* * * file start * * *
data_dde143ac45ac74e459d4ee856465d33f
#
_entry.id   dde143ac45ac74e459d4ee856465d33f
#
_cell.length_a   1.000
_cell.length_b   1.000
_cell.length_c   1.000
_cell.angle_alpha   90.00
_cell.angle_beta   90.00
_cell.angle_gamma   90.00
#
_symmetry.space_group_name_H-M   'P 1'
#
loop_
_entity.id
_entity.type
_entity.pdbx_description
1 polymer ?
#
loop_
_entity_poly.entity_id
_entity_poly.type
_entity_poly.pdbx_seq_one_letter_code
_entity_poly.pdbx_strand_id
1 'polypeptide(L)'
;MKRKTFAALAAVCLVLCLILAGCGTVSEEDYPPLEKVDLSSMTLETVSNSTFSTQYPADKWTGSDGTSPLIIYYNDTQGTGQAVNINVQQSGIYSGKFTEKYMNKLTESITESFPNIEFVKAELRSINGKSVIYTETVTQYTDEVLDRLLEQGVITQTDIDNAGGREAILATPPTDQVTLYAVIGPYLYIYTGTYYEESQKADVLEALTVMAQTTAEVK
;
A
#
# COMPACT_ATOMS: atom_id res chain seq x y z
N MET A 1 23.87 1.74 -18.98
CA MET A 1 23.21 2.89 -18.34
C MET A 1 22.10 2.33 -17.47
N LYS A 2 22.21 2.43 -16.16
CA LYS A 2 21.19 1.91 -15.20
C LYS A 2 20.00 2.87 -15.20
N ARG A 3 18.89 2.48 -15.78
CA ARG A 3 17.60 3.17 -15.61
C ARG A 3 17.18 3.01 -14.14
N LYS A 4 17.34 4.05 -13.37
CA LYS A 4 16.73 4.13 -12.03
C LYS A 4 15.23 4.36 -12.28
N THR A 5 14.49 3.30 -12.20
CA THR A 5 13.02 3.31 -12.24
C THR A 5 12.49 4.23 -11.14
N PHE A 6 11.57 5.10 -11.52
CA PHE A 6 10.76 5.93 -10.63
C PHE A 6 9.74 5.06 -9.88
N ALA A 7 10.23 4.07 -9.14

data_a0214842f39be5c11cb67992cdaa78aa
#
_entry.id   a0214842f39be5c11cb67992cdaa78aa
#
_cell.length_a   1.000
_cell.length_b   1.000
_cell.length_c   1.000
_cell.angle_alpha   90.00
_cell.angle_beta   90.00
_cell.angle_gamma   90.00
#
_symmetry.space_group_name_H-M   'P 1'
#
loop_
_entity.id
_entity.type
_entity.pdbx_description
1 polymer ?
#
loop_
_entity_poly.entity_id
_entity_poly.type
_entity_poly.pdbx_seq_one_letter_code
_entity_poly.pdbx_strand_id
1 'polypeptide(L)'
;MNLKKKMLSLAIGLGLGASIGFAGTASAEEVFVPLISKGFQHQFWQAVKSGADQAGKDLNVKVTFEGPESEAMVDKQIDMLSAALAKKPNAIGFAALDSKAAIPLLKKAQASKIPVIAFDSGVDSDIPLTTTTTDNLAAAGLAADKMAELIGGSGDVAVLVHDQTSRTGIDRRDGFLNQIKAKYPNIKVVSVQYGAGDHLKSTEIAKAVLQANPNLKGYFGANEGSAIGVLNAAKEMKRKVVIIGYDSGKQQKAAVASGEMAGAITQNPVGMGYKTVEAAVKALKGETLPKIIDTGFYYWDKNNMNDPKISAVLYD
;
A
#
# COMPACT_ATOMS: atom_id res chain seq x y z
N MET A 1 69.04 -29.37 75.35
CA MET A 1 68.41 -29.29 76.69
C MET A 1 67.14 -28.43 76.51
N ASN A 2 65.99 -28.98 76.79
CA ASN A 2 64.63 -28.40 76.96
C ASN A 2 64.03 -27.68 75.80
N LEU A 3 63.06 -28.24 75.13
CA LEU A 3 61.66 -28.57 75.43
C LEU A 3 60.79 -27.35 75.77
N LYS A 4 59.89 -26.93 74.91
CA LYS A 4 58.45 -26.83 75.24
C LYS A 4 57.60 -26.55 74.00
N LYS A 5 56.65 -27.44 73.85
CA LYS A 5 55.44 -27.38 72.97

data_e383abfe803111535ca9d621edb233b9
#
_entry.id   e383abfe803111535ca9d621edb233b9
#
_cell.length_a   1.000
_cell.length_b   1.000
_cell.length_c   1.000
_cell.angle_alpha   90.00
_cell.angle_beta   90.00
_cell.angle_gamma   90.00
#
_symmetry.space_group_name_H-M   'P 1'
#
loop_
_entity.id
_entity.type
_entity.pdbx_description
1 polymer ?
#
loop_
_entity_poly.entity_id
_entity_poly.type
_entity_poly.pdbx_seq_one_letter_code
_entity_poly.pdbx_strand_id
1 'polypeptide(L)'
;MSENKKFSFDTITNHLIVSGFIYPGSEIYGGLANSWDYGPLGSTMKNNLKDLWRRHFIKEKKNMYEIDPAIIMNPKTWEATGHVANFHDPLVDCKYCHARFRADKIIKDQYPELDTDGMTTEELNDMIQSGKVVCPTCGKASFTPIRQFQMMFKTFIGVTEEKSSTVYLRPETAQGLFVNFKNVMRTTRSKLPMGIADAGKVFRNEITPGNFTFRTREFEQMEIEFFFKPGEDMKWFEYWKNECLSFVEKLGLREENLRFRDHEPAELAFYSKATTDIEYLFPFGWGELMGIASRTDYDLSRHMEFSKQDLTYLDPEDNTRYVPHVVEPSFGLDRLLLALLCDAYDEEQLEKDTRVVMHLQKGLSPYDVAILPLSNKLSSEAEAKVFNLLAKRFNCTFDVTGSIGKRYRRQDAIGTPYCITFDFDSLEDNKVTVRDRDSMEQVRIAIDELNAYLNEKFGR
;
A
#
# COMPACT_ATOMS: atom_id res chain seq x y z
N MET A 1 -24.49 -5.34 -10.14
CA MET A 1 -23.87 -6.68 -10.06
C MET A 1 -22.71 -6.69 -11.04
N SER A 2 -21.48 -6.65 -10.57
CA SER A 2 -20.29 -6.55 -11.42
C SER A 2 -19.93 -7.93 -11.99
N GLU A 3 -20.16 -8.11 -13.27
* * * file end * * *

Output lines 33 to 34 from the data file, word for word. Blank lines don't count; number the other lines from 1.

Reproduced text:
C MET A 1 22.10 2.33 -17.47
N LYS A 2 22.21 2.43 -16.16